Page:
did exist, then it would be interpreted as meaning that there is a three-way tie

for first place—B tied for first surely qualifies C as tied for first, too—so that

society’s order should be A ≈S B ≈S C S D. This point of view is too restrictive. What explains the curious nature of the two orders is the fact that the outputs

of the traditional model are rankings of the candidates, whereas the outputs of

Condorcet’s method are rankings of rankings of candidates.

Condorcet himself seems to have realized that the maximum likelihood

estimate of who the winner should be among the candidates depends (in

a complicated fashion) on the value of p > 12 and is not necessarily the

Condorcet-winner. He then abandoned this approach and the Condorcetranking altogether to champion the one simple idea of the Condorcet-winner.

Young (1986) was the first to see the distinction clearly: “Even if we reject

the specific probabilistic model by which this conclusion is reached, there are

still strong a priori grounds for asserting that the [Condorcet-ranking and the

Borda-winner] are the optimal rules for ranking and choice respectively.”

A choice function or a ranking function is anonymous if it treats all voters

equally, neutral if it depends only on the numbers of the different preferenceorders of a profile (or treats all candidates equally), and impartial if it is both

anonymous and neutral. These are clearly essential properties of choice and

Electing versus Ranking in the Traditional Model

71

**ranking functions. Imagine now that a society is split into two separate parts,
**

each with its preference-profile, and that a choice or a ranking function f

determines a set of winners W1 and W2 of each part or a set of rankings R1

and R2 of each part. f is a join-consistent choice rule when f determines the

set of winners of the entire society to be those candidates that are winners in

**both W1 and W2 (whenever they have a winner in common, W1 W2 = ∅).
**

f is a join-consistent 2 ranking rule when f determines the set of rankings of

the entire society to be those rankings that are in both R1 and R2 (whenever

**they have a ranking in common, R1 R2 = ∅). This idea seems reasonable:
**

the solutions in common to both groups (if such exist) should be the solutions

of the two groups reunited.

Suppose that f is a ranking function that selects the ranking

**Aj1 S · · · S Ajk S Ajk+1 S · · · S Ajm
**

for some preference-profile, where m is the number of candidates and Ajk+1

immediately follows Ajk . Then f is near-majority-rule if the number of voters

who rank Ajk higher than Ajk+1 is at least as great as the number who rank Ajk+1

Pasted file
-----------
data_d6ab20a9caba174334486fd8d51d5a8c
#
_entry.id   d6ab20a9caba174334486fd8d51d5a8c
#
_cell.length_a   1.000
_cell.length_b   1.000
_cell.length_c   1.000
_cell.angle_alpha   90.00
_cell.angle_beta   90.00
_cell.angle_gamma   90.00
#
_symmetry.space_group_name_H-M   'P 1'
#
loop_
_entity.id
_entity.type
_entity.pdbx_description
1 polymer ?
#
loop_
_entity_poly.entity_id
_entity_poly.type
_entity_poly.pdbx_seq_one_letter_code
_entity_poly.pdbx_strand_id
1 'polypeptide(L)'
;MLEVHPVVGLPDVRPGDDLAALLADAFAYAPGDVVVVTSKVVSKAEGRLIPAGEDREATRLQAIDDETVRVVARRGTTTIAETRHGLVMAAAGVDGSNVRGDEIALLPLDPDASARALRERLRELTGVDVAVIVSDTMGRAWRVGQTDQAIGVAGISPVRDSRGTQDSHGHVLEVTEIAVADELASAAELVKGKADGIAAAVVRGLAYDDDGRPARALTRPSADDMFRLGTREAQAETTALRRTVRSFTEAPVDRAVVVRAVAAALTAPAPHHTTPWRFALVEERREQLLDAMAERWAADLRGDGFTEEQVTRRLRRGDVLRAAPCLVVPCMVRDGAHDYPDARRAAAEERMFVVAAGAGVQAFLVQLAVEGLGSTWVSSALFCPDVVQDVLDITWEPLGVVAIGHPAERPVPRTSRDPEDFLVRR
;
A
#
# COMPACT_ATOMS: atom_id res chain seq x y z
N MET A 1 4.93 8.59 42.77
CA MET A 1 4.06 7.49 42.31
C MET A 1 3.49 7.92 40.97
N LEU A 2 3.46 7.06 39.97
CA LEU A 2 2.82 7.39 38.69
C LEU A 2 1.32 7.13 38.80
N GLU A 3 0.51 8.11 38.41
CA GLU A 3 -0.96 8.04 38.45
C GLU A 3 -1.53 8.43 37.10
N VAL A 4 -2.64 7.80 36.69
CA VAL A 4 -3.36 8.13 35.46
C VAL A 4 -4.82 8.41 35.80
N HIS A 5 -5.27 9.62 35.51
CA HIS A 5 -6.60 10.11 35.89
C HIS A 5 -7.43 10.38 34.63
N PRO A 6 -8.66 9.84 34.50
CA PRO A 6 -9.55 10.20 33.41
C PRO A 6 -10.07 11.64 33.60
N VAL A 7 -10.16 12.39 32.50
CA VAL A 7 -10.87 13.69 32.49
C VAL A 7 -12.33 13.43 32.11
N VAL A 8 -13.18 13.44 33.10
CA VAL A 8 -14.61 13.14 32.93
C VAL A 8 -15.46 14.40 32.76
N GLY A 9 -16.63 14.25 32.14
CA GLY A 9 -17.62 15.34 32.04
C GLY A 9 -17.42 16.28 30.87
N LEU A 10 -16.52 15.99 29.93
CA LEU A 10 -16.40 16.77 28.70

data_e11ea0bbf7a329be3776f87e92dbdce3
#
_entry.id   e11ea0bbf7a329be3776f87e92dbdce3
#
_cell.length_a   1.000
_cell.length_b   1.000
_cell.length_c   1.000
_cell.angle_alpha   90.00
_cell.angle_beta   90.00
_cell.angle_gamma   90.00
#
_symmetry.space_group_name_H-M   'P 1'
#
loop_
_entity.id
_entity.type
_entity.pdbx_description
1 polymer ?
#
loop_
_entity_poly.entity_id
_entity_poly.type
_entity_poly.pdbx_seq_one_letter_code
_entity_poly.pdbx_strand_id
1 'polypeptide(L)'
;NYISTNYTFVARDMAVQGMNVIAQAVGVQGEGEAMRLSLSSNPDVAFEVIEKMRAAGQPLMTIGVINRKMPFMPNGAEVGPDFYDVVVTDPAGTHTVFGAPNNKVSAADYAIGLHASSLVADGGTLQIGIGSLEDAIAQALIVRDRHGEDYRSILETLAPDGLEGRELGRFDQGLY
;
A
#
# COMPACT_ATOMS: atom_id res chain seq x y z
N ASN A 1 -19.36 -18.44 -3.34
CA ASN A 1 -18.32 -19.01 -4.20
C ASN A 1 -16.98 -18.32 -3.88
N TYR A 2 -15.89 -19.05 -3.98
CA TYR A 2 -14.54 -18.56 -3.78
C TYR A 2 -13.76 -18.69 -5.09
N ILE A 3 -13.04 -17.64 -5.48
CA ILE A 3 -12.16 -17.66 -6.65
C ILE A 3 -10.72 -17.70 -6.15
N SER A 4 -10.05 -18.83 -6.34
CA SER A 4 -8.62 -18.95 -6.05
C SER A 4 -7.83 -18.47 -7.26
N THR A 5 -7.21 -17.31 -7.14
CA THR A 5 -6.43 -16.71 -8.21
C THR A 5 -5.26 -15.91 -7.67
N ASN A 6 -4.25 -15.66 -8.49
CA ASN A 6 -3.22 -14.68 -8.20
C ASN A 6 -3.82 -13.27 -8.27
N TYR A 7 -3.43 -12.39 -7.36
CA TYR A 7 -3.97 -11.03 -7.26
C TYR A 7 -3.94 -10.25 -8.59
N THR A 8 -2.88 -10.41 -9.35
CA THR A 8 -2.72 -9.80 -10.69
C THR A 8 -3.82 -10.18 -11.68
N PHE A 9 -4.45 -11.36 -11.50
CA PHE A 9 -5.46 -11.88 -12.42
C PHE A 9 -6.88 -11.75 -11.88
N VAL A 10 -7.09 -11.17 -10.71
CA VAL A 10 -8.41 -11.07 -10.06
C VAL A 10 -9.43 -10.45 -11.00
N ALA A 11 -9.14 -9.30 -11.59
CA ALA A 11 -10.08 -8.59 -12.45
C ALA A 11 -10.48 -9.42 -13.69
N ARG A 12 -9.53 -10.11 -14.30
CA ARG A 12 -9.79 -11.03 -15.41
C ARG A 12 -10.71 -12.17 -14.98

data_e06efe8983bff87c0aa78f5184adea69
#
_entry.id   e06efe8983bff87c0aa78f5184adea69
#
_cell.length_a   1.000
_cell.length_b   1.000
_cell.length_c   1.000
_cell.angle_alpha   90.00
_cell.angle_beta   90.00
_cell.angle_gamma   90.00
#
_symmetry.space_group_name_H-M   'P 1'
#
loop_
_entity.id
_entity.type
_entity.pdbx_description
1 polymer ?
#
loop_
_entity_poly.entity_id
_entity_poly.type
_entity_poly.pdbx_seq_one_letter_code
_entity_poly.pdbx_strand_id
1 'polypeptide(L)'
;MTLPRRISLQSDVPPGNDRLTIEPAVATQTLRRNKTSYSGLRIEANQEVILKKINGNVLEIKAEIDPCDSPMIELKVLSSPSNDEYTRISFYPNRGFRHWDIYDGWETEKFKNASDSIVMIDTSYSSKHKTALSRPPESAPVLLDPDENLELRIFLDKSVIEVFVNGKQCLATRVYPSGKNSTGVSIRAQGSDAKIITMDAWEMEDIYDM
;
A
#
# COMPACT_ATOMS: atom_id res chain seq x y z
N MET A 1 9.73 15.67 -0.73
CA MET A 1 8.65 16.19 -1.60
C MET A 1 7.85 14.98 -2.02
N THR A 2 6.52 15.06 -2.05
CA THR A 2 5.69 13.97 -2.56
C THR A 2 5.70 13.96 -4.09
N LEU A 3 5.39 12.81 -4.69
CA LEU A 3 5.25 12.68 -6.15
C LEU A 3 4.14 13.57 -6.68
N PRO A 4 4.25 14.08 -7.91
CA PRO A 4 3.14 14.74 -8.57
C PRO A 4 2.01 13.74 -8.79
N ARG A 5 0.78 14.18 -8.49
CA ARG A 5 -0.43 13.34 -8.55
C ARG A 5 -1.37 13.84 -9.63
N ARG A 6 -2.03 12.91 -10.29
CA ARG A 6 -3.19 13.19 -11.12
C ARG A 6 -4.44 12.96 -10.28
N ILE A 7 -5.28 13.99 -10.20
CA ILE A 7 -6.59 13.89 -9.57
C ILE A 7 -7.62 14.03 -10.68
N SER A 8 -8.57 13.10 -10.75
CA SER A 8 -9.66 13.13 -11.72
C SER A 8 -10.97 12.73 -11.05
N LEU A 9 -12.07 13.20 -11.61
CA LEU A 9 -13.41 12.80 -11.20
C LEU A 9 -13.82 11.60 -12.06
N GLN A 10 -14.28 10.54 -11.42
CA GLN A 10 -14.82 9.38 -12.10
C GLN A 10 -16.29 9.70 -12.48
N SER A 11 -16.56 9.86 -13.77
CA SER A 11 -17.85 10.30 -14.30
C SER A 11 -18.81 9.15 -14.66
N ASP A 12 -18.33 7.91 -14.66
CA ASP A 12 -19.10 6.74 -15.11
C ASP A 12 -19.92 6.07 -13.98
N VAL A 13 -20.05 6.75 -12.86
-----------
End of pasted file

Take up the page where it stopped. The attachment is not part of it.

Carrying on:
higher than Ajk ; moreover, if those numbers of voters are equal, then there is a

tie and f must also select the ranking

**Aj1 S · · · S Ajk+1 S Ajk S · · · S Ajm ,
**

where the only change in the ranking is that the neighboring Ajk and Ajk+1 are

reversed. Majority-rule does not in general yield a transitive order; this condition

simply asks that it be satisfied among the immediate successors of a solution.

It has already been shown that the Condorcet-ranking does enjoy this property.

The unique ranking rule that is impartial, join-consistent, and nearmajority-rule is the Condorcet-ranking. (Young and Levenglick 1978)

Theorem

**Note that earlier a rule (as opposed to a function) meant that the number of
**

candidates varies; here it is taken to mean that the number of voters varies.

Elsewhere, the context will determine the sense of rule versus function.

4.2 Borda’s and Sum-Scoring Methods

**Consider now the problem of choice rather than that of ranking. To begin, notice
**

that when the profile is a Condorcet-component—equal numbers of voters

2. Young sometimes calls this “reinforcement,” at other times “consistency.”

72

Chapter 4

**having each of the preference-orders of a Condorcet-cycle—such as 3k voters
**

with the profile

k:ABC

k:BCA

k : C A B,

**impartiality requires that all candidates must be in a vast tie as winners. But
**

there are other profiles for which the same ought to be true, namely, when for

every pair of candidates A and B the number of voters who rank A higher than

B equals the number who rank B higher than A. f has the cancellation property

if in this case it selects all the candidates (there is again a gigantic tie among

them all). There can be many such situations. An example is equal numbers of

voters having each of the two preference-orders

k:ABCD

k : D C B A.

**Make the innocuous assumption that f is faithful: if there is only one voter,
**

then his highest-place candidate is f ’s choice.

The unique choice rule that is impartial, join-consistent, faithful,

and satisfies the cancellation property is the Borda-winner. (Young 1975)

Theorem

**The method of Borda is a special case of a more general class. A scoring
**

scheme assigns a real number score si to each voter’s ith-place candidate. A

sum-scoring method assigns a candidate the sum of her scores over all voters